So. You've committed yourself to be good this holiday season when it comes to eating.

Instead of downing the plate of cookies your neighbor just brought over, you're only going to eat one. Grandma's fudge? Just a nibble.

And definitely no "seconds" on the gravy and mashed potatoes during Thanksgiving dinner.

That's the plan.

But are you actually going to accomplish it? Some trainers believe the average American gains between 5 pounds to 10 pounds during the holiday season, although research by the National Institutes of Health shows it's closer to one pound.

Either way, it all adds up. And if you're serious about being good, there's a few tips, tricks and pieces of advice that can help. The No. 1 thing is to remember that eating right during the holidays takes preparation and willpower.

Barb Niederhauser, a Murray-based personal trainer who also specializes in health and fitness consultations, said she would advise people this holiday season to write down a goal for eating or weight management and then determine what barriers could stop them from reaching that goal.

For instance, do you eat when you're stressed? After acknowledging that on paper, you can then determine steps to avoid overindulging when life gets hectic, Niederhauser said. One tactic is to chew gum, or carry carrots and other healthy snacks with you to distract from unhealthy options.

"You always have to have a strategy," Niederhauser said. "Otherwise you'll go into the same behaviors over and over again."

She recommends individuals post their goals everywhere they can see it: On the fridge. Inside the car. At your work computer. Or, if that's too obnoxious, wear something such as a ring or special tie to remind you of your goal, Niederhauser said.

Other tips include minimizing the portion size of treats you normally eat, bringing a healthy snack to a party, avoiding areas where unhealthy food is being served and drinking enough water.

Nutritionists and trainers say it's also critical that individuals should not starve themselves during the day or even deprive themselves of treats. You're more likely to binge or find yourself craving sugar more than usual.

"If I was to advise anyone, it would be to just eat normal, healthy meals as much as possible," said Diana McGuire, a dietetics professor at Brigham Young University. "People tend to do this feast and famine thing. They starve themselves, then feast. Starve and feast. And then they eat too much when they do eat."

She tells people to control what they can in terms of their diet. Cut the fat in special recipes, and emphasize vegetables and fruits as part of meals. When a treat comes to your door, take a bite and then get rid of it. Pack the goodies off to work, re-gift them to a neighbor or freeze the items so they're harder to get at, McGuire said.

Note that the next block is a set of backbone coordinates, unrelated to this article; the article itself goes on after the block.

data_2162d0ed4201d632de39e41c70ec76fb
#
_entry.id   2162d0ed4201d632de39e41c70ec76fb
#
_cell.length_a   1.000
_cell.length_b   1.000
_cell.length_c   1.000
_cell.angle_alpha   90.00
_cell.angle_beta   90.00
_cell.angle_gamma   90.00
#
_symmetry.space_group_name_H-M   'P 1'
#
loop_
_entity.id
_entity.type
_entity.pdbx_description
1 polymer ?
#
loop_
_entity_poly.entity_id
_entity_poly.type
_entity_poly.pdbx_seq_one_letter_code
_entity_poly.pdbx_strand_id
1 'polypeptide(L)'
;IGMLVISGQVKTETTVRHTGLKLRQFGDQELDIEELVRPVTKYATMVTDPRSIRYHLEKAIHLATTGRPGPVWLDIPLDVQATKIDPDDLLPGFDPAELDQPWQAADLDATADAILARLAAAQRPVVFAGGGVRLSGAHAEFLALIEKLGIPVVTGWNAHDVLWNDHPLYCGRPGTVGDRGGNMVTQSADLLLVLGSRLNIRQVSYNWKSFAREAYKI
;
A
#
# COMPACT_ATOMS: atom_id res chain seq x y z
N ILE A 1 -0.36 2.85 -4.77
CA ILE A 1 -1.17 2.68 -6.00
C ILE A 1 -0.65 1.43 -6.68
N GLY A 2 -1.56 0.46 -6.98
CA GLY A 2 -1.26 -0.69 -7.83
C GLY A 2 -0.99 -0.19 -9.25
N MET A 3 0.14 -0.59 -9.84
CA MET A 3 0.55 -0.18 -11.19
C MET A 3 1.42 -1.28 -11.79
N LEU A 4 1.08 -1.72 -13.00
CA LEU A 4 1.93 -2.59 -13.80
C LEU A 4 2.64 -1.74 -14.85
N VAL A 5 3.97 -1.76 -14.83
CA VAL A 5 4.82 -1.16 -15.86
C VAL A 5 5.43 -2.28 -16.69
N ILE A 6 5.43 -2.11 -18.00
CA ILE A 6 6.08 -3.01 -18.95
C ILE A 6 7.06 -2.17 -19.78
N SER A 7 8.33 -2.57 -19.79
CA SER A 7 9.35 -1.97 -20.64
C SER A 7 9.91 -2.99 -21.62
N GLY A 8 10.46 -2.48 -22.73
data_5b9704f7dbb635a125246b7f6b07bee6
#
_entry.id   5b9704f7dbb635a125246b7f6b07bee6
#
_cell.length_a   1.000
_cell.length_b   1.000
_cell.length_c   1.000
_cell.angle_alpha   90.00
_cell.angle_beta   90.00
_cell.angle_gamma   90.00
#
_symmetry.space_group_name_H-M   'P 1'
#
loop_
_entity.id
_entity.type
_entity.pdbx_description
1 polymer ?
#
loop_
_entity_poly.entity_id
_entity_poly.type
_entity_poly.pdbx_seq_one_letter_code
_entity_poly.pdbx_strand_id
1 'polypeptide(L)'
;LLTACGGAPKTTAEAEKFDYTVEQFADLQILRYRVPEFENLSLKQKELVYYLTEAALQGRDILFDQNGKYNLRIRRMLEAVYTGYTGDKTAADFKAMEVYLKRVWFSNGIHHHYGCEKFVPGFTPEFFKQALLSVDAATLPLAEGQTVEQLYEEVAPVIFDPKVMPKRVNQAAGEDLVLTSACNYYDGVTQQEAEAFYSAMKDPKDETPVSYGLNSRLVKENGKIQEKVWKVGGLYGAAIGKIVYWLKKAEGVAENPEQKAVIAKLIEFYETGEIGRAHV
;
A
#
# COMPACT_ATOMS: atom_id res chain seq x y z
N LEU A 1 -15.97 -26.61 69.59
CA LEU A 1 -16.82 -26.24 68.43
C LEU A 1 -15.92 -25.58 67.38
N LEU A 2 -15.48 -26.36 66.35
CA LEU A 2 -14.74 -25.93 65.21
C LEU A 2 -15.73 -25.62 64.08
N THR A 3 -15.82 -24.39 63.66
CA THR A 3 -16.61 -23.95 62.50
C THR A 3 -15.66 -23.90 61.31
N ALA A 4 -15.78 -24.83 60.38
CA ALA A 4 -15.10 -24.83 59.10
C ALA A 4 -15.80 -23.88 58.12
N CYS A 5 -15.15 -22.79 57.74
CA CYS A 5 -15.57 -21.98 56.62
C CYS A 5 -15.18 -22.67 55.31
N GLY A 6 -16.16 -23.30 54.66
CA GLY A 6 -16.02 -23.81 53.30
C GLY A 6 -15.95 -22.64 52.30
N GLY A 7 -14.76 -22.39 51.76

"We really are almost programmed to eat if we see it, touch it or smell it," she said.

Rachel Jones, a registered dietitian and nutrition instructor at the University of Utah, said she believes a person will be less likely to binge if they are eating a healthy diet with adequate fiber, protein, water and foods high in vitamin B-6.

Foods with fiber, such as oatmeal, act as a sponge to absorb extra fat, according to Jones. Proteins provide energy, while foods with vitamin B-6 (sunflower seeds, bananas, salmon and spinach) can stabilize moods, she said.

"The object of the game is to get the stuff in your body that it needs there every day," Jones said. "If we can get back to using food as a fuel, things like desserts and treats become what they're meant to be: an enjoyable afterthought. And you'll really enjoy the holidays much better and definitely notice your stress is down."

But it's still hard to maintain willpower when people are constantly bringing food to your doorstep or tempting you with goodies at work.

Melanie Douglass, a registered dietitian and author of "Losing It!," said she advises people to pause for a second and think before they eat. Will they really miss out on something if they don't eat a second cookie? Is that brownie really worth the calories?

"A lot of times we don't stop, we just eat," Douglass said.

Another technique she tells people to use when deciding whether to eat something is repeat a "think tough" phrase in their head. That could be something such as "I am the boss of food" or "I don't have to eat anything."

Another tip is to avoid eating out at restaurants, or soliciting help from people at a party to avoid certain treats.

But if you fail and give in to something not-so-nutritious, don't give up, McGuire said. Give yourself credit when it's due. Forgive yourself and don't feel guilt.